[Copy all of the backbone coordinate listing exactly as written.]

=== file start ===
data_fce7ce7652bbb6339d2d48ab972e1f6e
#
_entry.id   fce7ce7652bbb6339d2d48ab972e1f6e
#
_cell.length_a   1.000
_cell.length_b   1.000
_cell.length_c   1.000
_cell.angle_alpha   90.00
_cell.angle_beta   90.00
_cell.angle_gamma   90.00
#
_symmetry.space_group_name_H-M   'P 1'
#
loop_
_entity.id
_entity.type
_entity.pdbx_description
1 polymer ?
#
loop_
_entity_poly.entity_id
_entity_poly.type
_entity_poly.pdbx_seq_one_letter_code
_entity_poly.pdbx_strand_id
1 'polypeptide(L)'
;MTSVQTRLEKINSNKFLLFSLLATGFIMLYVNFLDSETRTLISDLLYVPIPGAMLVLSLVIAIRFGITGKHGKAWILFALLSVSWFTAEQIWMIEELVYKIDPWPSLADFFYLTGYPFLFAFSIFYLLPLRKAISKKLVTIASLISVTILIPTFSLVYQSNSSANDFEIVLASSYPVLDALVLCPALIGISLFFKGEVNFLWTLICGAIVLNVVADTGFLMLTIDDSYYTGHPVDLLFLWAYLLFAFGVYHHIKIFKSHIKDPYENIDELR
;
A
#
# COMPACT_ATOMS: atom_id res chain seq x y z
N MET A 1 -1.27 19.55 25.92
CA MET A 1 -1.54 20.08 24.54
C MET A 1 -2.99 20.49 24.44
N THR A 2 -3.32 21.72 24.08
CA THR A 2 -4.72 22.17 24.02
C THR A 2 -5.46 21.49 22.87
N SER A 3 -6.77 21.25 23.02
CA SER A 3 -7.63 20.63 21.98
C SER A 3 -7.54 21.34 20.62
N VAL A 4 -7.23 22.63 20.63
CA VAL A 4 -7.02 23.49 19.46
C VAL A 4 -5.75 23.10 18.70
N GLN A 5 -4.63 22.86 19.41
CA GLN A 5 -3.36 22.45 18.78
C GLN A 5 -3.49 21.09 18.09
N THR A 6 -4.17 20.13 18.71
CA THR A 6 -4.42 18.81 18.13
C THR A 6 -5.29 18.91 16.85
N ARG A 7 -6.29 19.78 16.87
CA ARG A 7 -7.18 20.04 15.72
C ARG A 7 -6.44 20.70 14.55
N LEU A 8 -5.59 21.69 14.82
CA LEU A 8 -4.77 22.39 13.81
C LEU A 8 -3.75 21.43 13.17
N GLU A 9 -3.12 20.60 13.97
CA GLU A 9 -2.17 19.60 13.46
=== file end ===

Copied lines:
data_fce7ce7652bbb6339d2d48ab972e1f6e
#
_entry.id   fce7ce7652bbb6339d2d48ab972e1f6e
#
_cell.length_a   1.000
_cell.length_b   1.000
_cell.length_c   1.000
_cell.angle_alpha   90.00
_cell.angle_beta   90.00
_cell.angle_gamma   90.00
#
_symmetry.space_group_name_H-M   'P 1'
#
loop_
_entity.id
_entity.type
_entity.pdbx_description
1 polymer ?
#
loop_
_entity_poly.entity_id
_entity_poly.type
_entity_poly.pdbx_seq_one_letter_code
_entity_poly.pdbx_strand_id
1 'polypeptide(L)'
;MTSVQTRLEKINSNKFLLFSLLATGFIMLYVNFLDSETRTLISDLLYVPIPGAMLVLSLVIAIRFGITGKHGKAWILFALLSVSWFTAEQIWMIEELVYKIDPWPSLADFFYLTGYPFLFAFSIFYLLPLRKAISKKLVTIASLISVTILIPTFSLVYQSNSSANDFEIVLASSYPVLDALVLCPALIGISLFFKGEVNFLWTLICGAIVLNVVADTGFLMLTIDDSYYTGHPVDLLFLWAYLLFAFGVYHHIKIFKSHIKDPYENIDELR
;
A
#
# COMPACT_ATOMS: atom_id res chain seq x y z
N MET A 1 -1.27 19.55 25.92
CA MET A 1 -1.54 20.08 24.54
C MET A 1 -2.99 20.49 24.44
N THR A 2 -3.32 21.72 24.08
CA THR A 2 -4.72 22.17 24.02
C THR A 2 -5.46 21.49 22.87
N SER A 3 -6.77 21.25 23.02
CA SER A 3 -7.63 20.63 21.98
C SER A 3 -7.54 21.34 20.62
N VAL A 4 -7.23 22.63 20.63
CA VAL A 4 -7.02 23.49 19.46
C VAL A 4 -5.75 23.10 18.70
N GLN A 5 -4.63 22.86 19.41
CA GLN A 5 -3.36 22.45 18.78
C GLN A 5 -3.49 21.09 18.09
N THR A 6 -4.17 20.13 18.71
CA THR A 6 -4.42 18.81 18.13
C THR A 6 -5.29 18.91 16.85
N ARG A 7 -6.29 19.78 16.87
CA ARG A 7 -7.18 20.04 15.72
C ARG A 7 -6.44 20.70 14.55
N LEU A 8 -5.59 21.69 14.82
CA LEU A 8 -4.77 22.39 13.81
C LEU A 8 -3.75 21.43 13.17
N GLU A 9 -3.12 20.60 13.97
CA GLU A 9 -2.17 19.60 13.46